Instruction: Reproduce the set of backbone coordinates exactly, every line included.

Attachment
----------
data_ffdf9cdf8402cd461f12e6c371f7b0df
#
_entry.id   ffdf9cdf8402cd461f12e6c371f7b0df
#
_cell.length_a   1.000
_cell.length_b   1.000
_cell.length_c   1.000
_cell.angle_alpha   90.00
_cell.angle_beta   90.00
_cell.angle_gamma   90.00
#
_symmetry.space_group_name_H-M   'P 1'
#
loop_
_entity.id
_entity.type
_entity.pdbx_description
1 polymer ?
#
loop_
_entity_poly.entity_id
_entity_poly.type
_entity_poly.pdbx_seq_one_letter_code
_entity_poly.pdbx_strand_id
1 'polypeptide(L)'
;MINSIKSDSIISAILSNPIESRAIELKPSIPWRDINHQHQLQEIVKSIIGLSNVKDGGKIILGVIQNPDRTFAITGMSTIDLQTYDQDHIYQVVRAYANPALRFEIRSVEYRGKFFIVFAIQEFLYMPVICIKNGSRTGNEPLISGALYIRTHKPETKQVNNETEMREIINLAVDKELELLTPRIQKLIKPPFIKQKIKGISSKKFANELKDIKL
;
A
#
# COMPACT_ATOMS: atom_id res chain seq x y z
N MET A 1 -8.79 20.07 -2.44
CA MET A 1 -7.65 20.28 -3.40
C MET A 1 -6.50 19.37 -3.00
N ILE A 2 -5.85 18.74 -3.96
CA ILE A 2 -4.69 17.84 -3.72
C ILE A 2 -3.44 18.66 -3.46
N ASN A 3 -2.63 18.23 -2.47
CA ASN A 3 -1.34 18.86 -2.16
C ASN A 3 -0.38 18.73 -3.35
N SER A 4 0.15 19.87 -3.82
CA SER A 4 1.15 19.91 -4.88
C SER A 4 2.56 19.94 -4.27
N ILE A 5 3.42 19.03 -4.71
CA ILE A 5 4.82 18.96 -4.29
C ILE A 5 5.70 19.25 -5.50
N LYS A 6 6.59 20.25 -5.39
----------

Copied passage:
data_ffdf9cdf8402cd461f12e6c371f7b0df
#
_entry.id   ffdf9cdf8402cd461f12e6c371f7b0df
#
_cell.length_a   1.000
_cell.length_b   1.000
_cell.length_c   1.000
_cell.angle_alpha   90.00
_cell.angle_beta   90.00
_cell.angle_gamma   90.00
#
_symmetry.space_group_name_H-M   'P 1'
#
loop_
_entity.id
_entity.type
_entity.pdbx_description
1 polymer ?
#
loop_
_entity_poly.entity_id
_entity_poly.type
_entity_poly.pdbx_seq_one_letter_code
_entity_poly.pdbx_strand_id
1 'polypeptide(L)'
;MINSIKSDSIISAILSNPIESRAIELKPSIPWRDINHQHQLQEIVKSIIGLSNVKDGGKIILGVIQNPDRTFAITGMSTIDLQTYDQDHIYQVVRAYANPALRFEIRSVEYRGKFFIVFAIQEFLYMPVICIKNGSRTGNEPLISGALYIRTHKPETKQVNNETEMREIINLAVDKELELLTPRIQKLIKPPFIKQKIKGISSKKFANELKDIKL
;
A
#
# COMPACT_ATOMS: atom_id res chain seq x y z
N MET A 1 -8.79 20.07 -2.44
CA MET A 1 -7.65 20.28 -3.40
C MET A 1 -6.50 19.37 -3.00
N ILE A 2 -5.85 18.74 -3.96
CA ILE A 2 -4.69 17.84 -3.72
C ILE A 2 -3.44 18.66 -3.46
N ASN A 3 -2.63 18.23 -2.47
CA ASN A 3 -1.34 18.86 -2.16
C ASN A 3 -0.38 18.73 -3.35
N SER A 4 0.15 19.87 -3.82
CA SER A 4 1.15 19.91 -4.88
C SER A 4 2.56 19.94 -4.27
N ILE A 5 3.42 19.03 -4.71
CA ILE A 5 4.82 18.96 -4.29
C ILE A 5 5.70 19.25 -5.50
N LYS A 6 6.59 20.25 -5.39